When deciding on a type of co-ownership for a real estate purchase, many individuals are torn between two different types of co-ownership forms; joint tenancy and tenancy in common. With joint tenancy, the surviving joint tenant will become the owner of the entire parcel of real estate immediately upon the death of the other joint tenant, under the Right of Survivorship.
In some states there is another choice, Community Property, but that situation is not considered in this article. For future reference, the ten Community Property states in the U.S. are Alaska, Arizona, California, Idaho, Louisiana, Nevada, New Mexico, Texas, Washington, and Wisconsin. Looking at our topic of Joint Tenancy Vs. Tenants In Common, both of these forms of joint ownership have good points and bad points. The relationship of the parties, including the nature of their interest in the property, should dictate which form of co-ownership is the best choice.
The main advantage of a joint tenancy agreement is that the transfer of the ownership of the real estate to the surviving owner is automatic upon the death of one of the co-owners. In this way, the individuals can bypass having the asset go through probate. This will relieve the surviving partner of a number of probate tasks and expenses. The major disadvantage of joint tenancy is there is no easy resolution for disputes between the co-owners.
Because they both own equal shares of the real estate, they are both equally responsible for the management of that property. In the event of a disagreement, many tasks may not get accomplished and the real estate will fall into disrepair. One partner may sell his share of the real estate covered by the joint tenancy agreement, but once the property has been transferred, the joint tenancy immediately reverts to tenancy in common.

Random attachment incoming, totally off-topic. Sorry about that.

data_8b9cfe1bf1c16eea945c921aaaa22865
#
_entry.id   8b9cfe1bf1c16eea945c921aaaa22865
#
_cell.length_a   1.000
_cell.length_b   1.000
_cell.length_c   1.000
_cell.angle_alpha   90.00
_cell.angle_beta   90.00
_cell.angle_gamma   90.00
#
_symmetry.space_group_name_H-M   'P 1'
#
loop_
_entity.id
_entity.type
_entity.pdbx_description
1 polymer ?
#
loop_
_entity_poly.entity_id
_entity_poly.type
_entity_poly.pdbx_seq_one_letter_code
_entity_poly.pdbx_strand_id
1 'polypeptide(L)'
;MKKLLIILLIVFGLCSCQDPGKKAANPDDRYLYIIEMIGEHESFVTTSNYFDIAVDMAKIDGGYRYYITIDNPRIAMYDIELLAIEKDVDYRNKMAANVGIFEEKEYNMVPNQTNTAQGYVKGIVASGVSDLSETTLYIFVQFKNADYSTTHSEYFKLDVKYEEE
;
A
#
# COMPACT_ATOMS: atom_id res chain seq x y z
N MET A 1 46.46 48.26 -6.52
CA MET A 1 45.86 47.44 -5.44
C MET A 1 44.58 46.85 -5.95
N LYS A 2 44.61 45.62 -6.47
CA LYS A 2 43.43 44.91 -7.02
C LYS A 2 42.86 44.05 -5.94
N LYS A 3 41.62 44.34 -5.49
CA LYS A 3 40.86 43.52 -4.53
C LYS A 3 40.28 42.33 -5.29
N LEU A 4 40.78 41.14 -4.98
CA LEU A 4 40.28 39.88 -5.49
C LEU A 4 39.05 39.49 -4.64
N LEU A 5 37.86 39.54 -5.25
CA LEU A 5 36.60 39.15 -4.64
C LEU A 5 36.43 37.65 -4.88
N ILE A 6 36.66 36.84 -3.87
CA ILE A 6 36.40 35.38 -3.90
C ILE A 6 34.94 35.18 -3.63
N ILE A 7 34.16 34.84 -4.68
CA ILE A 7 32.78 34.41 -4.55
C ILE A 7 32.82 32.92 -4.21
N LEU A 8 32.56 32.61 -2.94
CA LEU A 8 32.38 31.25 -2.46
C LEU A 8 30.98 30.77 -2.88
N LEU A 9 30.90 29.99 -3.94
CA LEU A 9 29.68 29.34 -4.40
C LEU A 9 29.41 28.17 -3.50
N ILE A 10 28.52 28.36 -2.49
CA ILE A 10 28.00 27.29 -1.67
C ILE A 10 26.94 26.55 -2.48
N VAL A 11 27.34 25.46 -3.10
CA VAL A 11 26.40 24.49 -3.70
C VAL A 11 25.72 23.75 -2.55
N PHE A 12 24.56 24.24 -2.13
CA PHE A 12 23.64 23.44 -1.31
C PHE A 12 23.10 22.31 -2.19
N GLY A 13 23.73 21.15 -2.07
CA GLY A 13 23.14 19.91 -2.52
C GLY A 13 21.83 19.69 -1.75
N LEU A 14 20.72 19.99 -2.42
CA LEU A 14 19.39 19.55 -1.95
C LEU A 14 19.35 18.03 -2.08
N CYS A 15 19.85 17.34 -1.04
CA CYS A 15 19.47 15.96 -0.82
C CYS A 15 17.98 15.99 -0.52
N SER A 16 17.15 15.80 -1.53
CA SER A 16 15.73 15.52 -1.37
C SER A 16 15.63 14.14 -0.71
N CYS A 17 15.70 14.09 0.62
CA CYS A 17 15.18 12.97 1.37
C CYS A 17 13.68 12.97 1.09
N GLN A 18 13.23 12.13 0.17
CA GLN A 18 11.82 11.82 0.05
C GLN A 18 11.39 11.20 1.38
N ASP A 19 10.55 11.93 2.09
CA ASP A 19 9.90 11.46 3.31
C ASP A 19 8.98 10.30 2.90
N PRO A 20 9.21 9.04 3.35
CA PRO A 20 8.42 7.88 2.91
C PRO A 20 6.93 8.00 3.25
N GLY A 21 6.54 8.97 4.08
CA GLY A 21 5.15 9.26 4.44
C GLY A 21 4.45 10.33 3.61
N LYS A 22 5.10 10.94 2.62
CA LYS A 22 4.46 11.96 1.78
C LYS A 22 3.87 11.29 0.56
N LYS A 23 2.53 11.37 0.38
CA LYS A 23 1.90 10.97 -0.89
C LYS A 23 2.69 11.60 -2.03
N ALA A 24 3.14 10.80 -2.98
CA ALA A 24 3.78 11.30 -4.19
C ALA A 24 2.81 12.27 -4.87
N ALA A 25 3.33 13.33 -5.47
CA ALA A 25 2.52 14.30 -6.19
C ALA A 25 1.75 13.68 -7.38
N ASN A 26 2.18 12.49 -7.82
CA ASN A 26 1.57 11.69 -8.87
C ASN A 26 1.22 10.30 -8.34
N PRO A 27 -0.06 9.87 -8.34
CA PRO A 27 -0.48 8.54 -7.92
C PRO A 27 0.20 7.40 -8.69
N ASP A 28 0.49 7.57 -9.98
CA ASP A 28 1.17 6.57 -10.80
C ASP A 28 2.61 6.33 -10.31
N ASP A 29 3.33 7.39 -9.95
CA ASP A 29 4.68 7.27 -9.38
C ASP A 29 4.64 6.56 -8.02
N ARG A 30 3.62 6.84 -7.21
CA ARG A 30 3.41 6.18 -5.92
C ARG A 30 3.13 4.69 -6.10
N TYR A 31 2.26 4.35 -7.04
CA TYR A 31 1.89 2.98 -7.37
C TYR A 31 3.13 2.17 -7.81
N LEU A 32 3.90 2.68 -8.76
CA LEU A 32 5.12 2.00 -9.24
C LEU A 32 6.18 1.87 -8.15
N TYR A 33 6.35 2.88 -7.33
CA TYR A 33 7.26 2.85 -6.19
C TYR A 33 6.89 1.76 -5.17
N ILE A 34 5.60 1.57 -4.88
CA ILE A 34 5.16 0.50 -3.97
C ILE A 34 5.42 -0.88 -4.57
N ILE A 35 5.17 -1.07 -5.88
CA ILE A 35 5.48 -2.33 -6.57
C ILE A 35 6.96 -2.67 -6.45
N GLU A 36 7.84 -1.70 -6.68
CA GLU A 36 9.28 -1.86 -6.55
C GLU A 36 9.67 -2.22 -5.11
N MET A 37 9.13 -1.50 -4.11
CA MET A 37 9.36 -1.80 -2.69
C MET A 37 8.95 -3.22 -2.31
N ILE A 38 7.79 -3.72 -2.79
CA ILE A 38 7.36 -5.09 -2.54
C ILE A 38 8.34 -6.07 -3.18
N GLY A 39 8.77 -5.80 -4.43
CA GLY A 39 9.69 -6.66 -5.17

Tenancy in Common
The main advantage and disadvantage of tenancy in common is the same, the partner who dies dictates who now owns that portion of the property. With tenancy in common, the portion of the property controlled by the deceased joint tenant will pass to the individual designated in the original tenant’s will. In the event of no will, ownership will pass to the heir of the deceased.
Many business people have seen their partner of decades pass away and then control of their portion of the real estate goes over to someone who has no desire to have anything to do with the property, or has no understanding of the nature of the business. In these cases, the only option available to the surviving partner is to buy the portion of the real estate controlled by the other party. This can be quite expensive, especially if there is tension between the parties.
Before deciding which form of co-ownership to choose, the pros and cons of each choice must be weighed carefully. The decision may have a major impact in the future and the consequences of an ill advised decision can cause problems for many years to come. Whether joint tenancy or tenancy in common is chosen, the decision should be made in the best interest of all parties involved.